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Imports of television sets which drew 20% customs duty since December 2017, has been restricted since the end of July.
Imports of television sets which drew 20% customs duty since December 2017, has been restricted since the end of July.

Customs hike is tool of choice in self-reliance push

  • Experts said the 10 industries for which the government has offered another round of production-linked incentive may see tariff action to attract investments in manufacturing and cut down import of finished products

Arjun Ranga, owner of the Cycle Pure Agarbathi brand of incense sticks, spends considerable time these days helping farmers cultivate a critical raw material—bamboo sticks.

Considering that bamboo is not a restricted forest produce since 2018 and can now be cultivated as a cash crop, the rise in customs duty on imported bamboo sticks from 10% to 25% in June prompted him to take the initiative to source the raw material for the Mysuru-based company, N. Ranga Rao and Sons Pvt. Ltd.

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In fact, India’s 7,000-crore incense stick industry is travelling that extra mile to source the raw material in an attempt to increase production since the Narendra Modi administration imposed curbs on the import of finished incense sticks in August 2019.

Ranga said his company had signed a deal with the Assam government earlier this year and, since, has identified 36 entrepreneurs who help farmers cultivate bamboo in non-forest areas—in line with the government’s focus to boost the domestic industry and curb imports from China.

The Centre has been trying to help companies across sectors to become self-reliant by offering incentives and raising tariff and non-tariff barriers on imports. Furthermore, it has also taken steps to check abuse of free trade agreements with other countries. In September, new rules were introduced on the origin of a product to prevent dumping into India through the misuse of FTAs.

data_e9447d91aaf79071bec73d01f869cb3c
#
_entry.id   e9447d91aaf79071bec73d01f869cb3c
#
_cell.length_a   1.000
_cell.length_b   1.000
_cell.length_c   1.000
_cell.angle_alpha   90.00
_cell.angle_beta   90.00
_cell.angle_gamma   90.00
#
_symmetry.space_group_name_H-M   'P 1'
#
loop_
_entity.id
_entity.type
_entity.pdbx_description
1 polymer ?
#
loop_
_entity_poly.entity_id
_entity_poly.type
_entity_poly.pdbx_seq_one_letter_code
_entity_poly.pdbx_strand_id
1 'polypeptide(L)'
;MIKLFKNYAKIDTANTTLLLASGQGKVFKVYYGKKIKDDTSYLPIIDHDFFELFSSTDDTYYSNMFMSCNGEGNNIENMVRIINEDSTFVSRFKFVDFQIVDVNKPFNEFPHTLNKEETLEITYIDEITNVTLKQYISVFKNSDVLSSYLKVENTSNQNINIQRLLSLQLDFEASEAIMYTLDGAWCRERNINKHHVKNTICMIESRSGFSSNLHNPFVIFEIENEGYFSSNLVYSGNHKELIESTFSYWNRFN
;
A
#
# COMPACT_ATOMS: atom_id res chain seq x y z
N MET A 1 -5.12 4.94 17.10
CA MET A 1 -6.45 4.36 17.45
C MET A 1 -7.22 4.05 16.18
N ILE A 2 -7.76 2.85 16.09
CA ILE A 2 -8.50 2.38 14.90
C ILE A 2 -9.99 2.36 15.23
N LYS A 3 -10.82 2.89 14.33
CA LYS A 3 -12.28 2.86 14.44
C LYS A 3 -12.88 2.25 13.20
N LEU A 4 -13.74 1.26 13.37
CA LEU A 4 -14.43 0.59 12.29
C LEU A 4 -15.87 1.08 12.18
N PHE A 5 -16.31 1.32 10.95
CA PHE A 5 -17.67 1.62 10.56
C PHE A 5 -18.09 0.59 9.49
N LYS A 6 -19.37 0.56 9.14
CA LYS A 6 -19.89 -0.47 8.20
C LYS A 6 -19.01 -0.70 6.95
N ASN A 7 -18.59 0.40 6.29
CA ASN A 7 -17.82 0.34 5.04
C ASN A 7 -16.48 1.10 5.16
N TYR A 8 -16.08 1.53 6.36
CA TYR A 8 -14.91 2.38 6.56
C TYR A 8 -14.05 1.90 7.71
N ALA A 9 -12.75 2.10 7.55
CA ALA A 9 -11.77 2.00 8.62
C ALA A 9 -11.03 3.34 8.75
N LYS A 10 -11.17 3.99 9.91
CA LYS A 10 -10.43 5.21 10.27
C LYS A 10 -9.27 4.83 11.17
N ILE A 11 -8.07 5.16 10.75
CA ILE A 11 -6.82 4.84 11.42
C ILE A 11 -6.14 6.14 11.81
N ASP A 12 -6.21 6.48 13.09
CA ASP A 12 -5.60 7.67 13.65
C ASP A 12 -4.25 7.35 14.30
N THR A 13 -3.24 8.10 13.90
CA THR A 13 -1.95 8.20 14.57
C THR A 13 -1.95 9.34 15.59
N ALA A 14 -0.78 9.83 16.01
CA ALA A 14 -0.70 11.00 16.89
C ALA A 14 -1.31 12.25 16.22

In the FY22 Union Budget, Sitharaman is expected to take the initiative to the next level. Experts said the 10 industries for which the government has offered another round of production-linked incentive (PLI) may see tariff action to attract investments in manufacturing and cut down import of finished products. The Centre is expected to give tariff protection to local producers of technology products, auto components, solar photovoltaic modules, telecom and networking equipment so that they can compete with imported items.

Incentives and tariff measures to encourage telecom and electronic goods production have so far resulted in considerable investments, said Uday Pimprikar, tax partner and national leader, indirect tax services, EY India. “This approach is being replicated and PLI schemes have been announced for several sectors. Final products in these sectors could witness some increase in tariffs and other non-tariff action, whereas duties on inputs could be rationalized," he added.

“Realignment of duty rates or exemptions may be undertaken keeping mind the focus sectors, objectives of ‘Make in India’ and promoting India as a key hub in the global value chain," said Rahul Shukla, executive director, PwC India.

For example, imports of television sets which drew 20% customs duty since December 2017, has been restricted since the end of July, while 5% basic customs duty was imposed in November on imported components used in making display panels to encourage local production.

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